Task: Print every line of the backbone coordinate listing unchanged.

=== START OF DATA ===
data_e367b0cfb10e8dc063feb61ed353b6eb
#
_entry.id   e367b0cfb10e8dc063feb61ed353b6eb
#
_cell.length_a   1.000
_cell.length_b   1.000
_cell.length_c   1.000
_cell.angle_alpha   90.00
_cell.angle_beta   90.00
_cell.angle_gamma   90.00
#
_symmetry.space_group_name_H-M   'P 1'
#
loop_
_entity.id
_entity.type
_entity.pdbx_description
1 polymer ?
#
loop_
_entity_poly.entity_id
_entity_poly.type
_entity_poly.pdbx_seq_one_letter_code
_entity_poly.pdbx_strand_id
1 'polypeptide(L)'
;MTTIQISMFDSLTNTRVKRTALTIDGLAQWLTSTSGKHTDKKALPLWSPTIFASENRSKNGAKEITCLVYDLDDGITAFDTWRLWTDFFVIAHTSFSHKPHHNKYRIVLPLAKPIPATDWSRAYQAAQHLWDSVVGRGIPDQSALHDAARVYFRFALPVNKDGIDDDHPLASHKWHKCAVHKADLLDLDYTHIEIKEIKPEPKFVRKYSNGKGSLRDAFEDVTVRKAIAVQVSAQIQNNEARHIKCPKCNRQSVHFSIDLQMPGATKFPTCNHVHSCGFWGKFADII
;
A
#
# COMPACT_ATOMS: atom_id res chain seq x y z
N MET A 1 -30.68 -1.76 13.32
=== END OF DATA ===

data_e367b0cfb10e8dc063feb61ed353b6eb
#
_entry.id   e367b0cfb10e8dc063feb61ed353b6eb
#
_cell.length_a   1.000
_cell.length_b   1.000
_cell.length_c   1.000
_cell.angle_alpha   90.00
_cell.angle_beta   90.00
_cell.angle_gamma   90.00
#
_symmetry.space_group_name_H-M   'P 1'
#
loop_
_entity.id
_entity.type
_entity.pdbx_description
1 polymer ?
#
loop_
_entity_poly.entity_id
_entity_poly.type
_entity_poly.pdbx_seq_one_letter_code
_entity_poly.pdbx_strand_id
1 'polypeptide(L)'
;MTTIQISMFDSLTNTRVKRTALTIDGLAQWLTSTSGKHTDKKALPLWSPTIFASENRSKNGAKEITCLVYDLDDGITAFDTWRLWTDFFVIAHTSFSHKPHHNKYRIVLPLAKPIPATDWSRAYQAAQHLWDSVVGRGIPDQSALHDAARVYFRFALPVNKDGIDDDHPLASHKWHKCAVHKADLLDLDYTHIEIKEIKPEPKFVRKYSNGKGSLRDAFEDVTVRKAIAVQVSAQIQNNEARHIKCPKCNRQSVHFSIDLQMPGATKFPTCNHVHSCGFWGKFADII
;
A
#
# COMPACT_ATOMS: atom_id res chain seq x y z
N MET A 1 -30.68 -1.76 13.32